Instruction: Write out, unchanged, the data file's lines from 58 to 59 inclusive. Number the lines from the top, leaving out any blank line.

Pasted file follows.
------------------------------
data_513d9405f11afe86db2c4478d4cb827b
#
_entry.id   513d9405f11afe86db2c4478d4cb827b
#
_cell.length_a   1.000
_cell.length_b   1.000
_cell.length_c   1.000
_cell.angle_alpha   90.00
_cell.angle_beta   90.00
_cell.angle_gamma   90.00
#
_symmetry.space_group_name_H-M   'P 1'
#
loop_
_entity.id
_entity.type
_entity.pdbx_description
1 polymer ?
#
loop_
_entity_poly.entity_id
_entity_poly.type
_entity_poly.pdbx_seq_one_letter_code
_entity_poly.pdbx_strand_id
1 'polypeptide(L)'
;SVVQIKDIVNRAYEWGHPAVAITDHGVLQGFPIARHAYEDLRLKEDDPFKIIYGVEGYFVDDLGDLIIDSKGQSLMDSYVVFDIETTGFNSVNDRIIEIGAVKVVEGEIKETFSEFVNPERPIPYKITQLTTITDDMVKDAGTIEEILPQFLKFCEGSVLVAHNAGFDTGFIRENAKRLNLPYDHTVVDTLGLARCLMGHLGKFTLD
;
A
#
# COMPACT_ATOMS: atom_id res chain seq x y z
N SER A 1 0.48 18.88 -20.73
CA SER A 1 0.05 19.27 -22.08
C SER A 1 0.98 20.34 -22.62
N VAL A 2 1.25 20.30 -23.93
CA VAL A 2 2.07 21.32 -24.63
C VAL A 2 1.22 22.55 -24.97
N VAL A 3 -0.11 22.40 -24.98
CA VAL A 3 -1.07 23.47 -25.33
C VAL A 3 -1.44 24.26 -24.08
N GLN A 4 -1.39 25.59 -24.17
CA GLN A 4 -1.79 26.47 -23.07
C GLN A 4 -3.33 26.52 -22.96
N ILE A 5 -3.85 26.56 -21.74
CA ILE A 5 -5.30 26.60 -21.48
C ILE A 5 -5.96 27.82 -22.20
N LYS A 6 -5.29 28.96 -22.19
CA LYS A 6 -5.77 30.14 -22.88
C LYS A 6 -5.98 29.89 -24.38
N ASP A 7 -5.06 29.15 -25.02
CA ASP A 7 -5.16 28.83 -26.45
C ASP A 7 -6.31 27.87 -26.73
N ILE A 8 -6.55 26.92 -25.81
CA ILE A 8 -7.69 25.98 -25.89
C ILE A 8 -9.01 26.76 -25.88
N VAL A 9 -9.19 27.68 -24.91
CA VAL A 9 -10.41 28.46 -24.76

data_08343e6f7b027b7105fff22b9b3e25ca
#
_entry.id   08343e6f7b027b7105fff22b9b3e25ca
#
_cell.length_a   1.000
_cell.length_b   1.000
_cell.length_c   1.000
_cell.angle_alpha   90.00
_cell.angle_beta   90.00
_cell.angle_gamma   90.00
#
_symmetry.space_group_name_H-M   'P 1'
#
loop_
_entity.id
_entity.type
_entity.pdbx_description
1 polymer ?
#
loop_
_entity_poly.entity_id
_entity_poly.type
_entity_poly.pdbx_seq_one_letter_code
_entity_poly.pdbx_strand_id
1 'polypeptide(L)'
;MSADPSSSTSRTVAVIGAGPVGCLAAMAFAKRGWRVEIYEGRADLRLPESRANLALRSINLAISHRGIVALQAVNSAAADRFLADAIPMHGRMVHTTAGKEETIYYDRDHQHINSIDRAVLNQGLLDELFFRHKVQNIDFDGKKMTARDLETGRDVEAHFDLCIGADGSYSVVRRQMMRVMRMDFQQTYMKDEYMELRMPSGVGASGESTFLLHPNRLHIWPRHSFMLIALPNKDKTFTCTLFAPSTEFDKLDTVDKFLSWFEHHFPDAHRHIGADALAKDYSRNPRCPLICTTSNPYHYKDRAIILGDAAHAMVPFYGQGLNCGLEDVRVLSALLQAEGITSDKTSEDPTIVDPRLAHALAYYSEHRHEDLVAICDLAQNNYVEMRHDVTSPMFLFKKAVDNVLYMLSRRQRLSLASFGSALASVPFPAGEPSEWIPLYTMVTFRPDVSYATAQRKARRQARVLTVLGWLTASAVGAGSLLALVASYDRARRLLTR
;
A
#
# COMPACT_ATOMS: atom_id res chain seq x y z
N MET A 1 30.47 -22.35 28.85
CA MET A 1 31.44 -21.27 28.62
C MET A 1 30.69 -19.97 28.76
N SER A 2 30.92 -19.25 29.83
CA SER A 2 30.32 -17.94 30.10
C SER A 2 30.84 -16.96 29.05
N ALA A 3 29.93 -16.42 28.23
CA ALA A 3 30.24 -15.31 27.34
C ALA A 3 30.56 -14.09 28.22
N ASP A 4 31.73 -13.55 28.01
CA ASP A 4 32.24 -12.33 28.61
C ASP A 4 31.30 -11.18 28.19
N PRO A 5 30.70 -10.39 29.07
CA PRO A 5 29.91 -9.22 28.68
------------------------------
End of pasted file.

#
_entry.id   08343e6f7b027b7105fff22b9b3e25ca